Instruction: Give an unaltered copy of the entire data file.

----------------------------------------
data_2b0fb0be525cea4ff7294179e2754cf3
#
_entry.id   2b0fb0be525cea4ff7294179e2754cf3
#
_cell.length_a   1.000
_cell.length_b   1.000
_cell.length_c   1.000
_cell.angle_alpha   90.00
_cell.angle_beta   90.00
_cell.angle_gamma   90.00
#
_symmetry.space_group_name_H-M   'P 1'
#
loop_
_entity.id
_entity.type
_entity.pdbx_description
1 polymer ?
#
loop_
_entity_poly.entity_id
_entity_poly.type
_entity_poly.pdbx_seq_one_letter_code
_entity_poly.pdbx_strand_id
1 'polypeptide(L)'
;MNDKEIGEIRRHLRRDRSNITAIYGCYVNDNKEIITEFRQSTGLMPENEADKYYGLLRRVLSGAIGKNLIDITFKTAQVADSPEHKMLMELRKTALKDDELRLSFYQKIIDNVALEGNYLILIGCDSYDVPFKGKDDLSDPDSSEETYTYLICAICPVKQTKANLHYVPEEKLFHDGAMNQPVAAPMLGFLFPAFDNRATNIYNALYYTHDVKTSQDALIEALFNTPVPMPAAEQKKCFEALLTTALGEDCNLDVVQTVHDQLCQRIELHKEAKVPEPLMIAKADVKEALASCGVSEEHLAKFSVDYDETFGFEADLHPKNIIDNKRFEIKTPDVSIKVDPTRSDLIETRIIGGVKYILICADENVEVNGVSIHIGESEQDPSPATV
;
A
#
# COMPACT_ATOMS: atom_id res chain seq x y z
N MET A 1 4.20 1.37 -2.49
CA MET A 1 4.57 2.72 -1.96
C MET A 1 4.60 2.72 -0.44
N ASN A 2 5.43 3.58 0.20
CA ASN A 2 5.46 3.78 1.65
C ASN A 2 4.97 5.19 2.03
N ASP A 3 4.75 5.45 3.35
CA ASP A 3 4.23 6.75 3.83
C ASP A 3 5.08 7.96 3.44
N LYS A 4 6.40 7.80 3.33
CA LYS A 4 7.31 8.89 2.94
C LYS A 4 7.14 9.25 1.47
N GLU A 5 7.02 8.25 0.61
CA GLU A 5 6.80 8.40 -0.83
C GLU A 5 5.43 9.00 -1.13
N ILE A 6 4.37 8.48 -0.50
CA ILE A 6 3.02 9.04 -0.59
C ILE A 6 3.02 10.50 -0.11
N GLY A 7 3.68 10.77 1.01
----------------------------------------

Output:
data_2b0fb0be525cea4ff7294179e2754cf3
#
_entry.id   2b0fb0be525cea4ff7294179e2754cf3
#
_cell.length_a   1.000
_cell.length_b   1.000
_cell.length_c   1.000
_cell.angle_alpha   90.00
_cell.angle_beta   90.00
_cell.angle_gamma   90.00
#
_symmetry.space_group_name_H-M   'P 1'
#
loop_
_entity.id
_entity.type
_entity.pdbx_description
1 polymer ?
#
loop_
_entity_poly.entity_id
_entity_poly.type
_entity_poly.pdbx_seq_one_letter_code
_entity_poly.pdbx_strand_id
1 'polypeptide(L)'
;MNDKEIGEIRRHLRRDRSNITAIYGCYVNDNKEIITEFRQSTGLMPENEADKYYGLLRRVLSGAIGKNLIDITFKTAQVADSPEHKMLMELRKTALKDDELRLSFYQKIIDNVALEGNYLILIGCDSYDVPFKGKDDLSDPDSSEETYTYLICAICPVKQTKANLHYVPEEKLFHDGAMNQPVAAPMLGFLFPAFDNRATNIYNALYYTHDVKTSQDALIEALFNTPVPMPAAEQKKCFEALLTTALGEDCNLDVVQTVHDQLCQRIELHKEAKVPEPLMIAKADVKEALASCGVSEEHLAKFSVDYDETFGFEADLHPKNIIDNKRFEIKTPDVSIKVDPTRSDLIETRIIGGVKYILICADENVEVNGVSIHIGESEQDPSPATV
;
A
#
# COMPACT_ATOMS: atom_id res chain seq x y z
N MET A 1 4.20 1.37 -2.49
CA MET A 1 4.57 2.72 -1.96
C MET A 1 4.60 2.72 -0.44
N ASN A 2 5.43 3.58 0.20
CA ASN A 2 5.46 3.78 1.65
C ASN A 2 4.97 5.19 2.03
N ASP A 3 4.75 5.45 3.35
CA ASP A 3 4.23 6.75 3.83
C ASP A 3 5.08 7.96 3.44
N LYS A 4 6.40 7.80 3.33
CA LYS A 4 7.31 8.89 2.94
C LYS A 4 7.14 9.25 1.47
N GLU A 5 7.02 8.25 0.61
CA GLU A 5 6.80 8.40 -0.83
C GLU A 5 5.43 9.00 -1.13
N ILE A 6 4.37 8.48 -0.50
CA ILE A 6 3.02 9.04 -0.59
C ILE A 6 3.02 10.50 -0.11
N GLY A 7 3.68 10.77 1.01